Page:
Mr. LOCKWOOD. I said non-FHA and non-VA type of construction.
Senator SPARKMAN. That is right; I recall.

Mr. LOCKWOOD. Only about one-third of the homes built in 1948 were financed by FHA-insured loans.

Senator SPARKMAN. I think that is an interesting figure that a lot of people overlook; about one-third.

Mr. LOCKWOOD. Yes; 32 percent.
Senator SPARKMAN. That was FHA alone?
Senator SPARKMAN. How much of FHA-VA?
Mr. LOCKWOOD. It comes to close to 50 percent.
Senator SPARKMAN. Is that 50 percent of the total ?

Mr. LOCKWOOD. 50 percent of the total. We will attempt to obtain the figure and will submit that for the record.

Senator SPARKMAN. I think it would be interesting to have a breakdown.

Mr. Lockwood. The difficulty with VA figures is that they include a tremendous amount of existing housing and in order to give you a clear picture we would have to sort the existing housing from the new construction.

With FHA, they do a good job of breaking that down. With VA we haven't been able to get very good statistics on the VA program.

. They overlap, too, on the combination loans.

Senator SPARKMAN. Yes. I understand the FHA figure you gave did not include any VA

Mr. LOCKWOOD. That is right.

Senator SPARKMAN. Overlapping.
Mr. LOCKWOOD. That is right.
Senator SPARKMAN. They were straight FHA.

Senator SPARKMAN. Do you know what percentage of the housing in this country is built without any FHA or VA help?

Mr. Lockwood. As I say, it is somewhere in the neighborhood of 50 percent. We will try to put figures together and submit them.

Senator SPARKMAN. I thought you said 50 was FHA and VA.

Mr. LOCKWOOD. The remainder would be; the remainder of FHA-VA.

Senator SPARKMAN. My question was how much of the FHA have a combination loan.

You meant FHA and VA?
Mr. LOCKWOOD. Combined.
Senator SPARKMAN. FHA and VA combined ?

Mr. LOCKWOOD. Yes; the FHA and VA total combined represents somewhere in the neighborhood of the 50 percent of the construction and is handled by those two organizations.

Senator SPARKMAN. One or the other or the combination.
Mr. LOCKWOOD. I think that is right.

Senator SPARKMAN. About 50 percent, then, would be built without any Government aid.

Mr. LOCKWOOD. That is right.

Senator SPARKMAN. That would be by private financing, building and loans, banks!

Mr. LOCKWOOD. Banks, and such as that; or by individual persons.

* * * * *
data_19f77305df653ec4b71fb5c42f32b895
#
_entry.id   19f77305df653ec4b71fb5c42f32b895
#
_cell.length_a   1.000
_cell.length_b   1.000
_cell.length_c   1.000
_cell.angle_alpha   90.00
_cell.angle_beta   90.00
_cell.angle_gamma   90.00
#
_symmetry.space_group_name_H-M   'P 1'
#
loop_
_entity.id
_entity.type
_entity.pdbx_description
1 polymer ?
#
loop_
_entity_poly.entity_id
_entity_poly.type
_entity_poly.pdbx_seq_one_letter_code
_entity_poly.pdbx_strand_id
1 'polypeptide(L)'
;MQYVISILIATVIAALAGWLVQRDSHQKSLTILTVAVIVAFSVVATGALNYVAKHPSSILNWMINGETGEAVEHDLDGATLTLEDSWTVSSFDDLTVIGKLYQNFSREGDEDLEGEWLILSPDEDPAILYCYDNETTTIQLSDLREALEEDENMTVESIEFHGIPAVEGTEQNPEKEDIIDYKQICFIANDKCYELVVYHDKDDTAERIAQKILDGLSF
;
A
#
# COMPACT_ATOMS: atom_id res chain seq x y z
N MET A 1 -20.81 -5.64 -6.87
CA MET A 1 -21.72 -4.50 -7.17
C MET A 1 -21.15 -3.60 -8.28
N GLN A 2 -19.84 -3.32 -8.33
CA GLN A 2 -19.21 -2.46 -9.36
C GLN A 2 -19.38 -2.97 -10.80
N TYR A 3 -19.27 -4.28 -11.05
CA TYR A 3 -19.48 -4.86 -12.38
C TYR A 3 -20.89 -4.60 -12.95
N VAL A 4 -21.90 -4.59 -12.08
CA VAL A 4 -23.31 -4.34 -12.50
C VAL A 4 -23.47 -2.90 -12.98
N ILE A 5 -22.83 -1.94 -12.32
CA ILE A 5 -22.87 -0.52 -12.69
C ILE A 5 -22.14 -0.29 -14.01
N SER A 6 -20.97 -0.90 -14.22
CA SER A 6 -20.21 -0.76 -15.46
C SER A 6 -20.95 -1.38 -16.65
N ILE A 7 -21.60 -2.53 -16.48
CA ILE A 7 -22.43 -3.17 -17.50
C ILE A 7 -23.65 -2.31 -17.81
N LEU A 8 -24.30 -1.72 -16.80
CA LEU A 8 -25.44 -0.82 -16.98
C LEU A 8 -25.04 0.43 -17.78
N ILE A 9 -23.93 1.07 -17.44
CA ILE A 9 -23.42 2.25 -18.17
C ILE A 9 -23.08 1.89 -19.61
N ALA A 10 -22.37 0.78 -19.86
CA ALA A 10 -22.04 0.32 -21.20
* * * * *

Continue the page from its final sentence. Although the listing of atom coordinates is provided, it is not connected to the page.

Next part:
Senator SPARKMAN. Now, back to this economy house: Of course, that is just a small house; isn't it? How many bedrooms?

Mr. LOCKWOOD. You mean our economy-house program!
Senator SPARKMAN. Yes.

Mr. LOCKWOOD. Two or three bedrooms. The house that ranges from $6,000 to $8,000. Three bedrooms. Some of them are below $6,000. The bulk are between $6,000 and $8,000.

Senator SPARKMAN. I have had prepared a table that I want to insert in the record at this point, because I think it is somewhat in line- I won't say in line--but in keeping with the table you inserted.

I think it brings out this other point, which we need to supplement your statement, and that is the houses that are big enough to take care of families with children:

Rooms by property valuation : based on FHA insured mortgages secured by new single-family homes under section 207 during 1948.

Mr. Lockwood. May I suggest, sir, that in 1949 you will find a vastly changed picture with relation to two and three bedrooms.

Senator SPARKMAN. Of course, those figures are not available yet, as you pointed out.

Mr. Lockwood. We put on a well-organized campaign to concentrate on two- and three-bedroom houses in 1949.

Senator SPARKMAN. Yes. It will be interesting to see that. I believe it will be really advantageous to put this in the record.

(The information referred to follows:)

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Rooms by property valuation, based on FHA-insured mortgages secured by new

single-family homes, sec. 203, 1948

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1 FHA property valuation includes valuation of the house, all other physical improvements, and land. 2 Excludes bathrooms, toilet compartments, closets, halls, and similar spaces.

Mr. LOCKWOOD. I have one other suggestion.
Senator SPARKMAN. Yes!

Mr. LOCKWOOD. It is all germane to the subject, although it isn't mentioned in the bill, or in the amendments to S. 2246.

That is this: The industry has been giving thought to the problem of improving the supply of private money for support of the secondary home-loan market.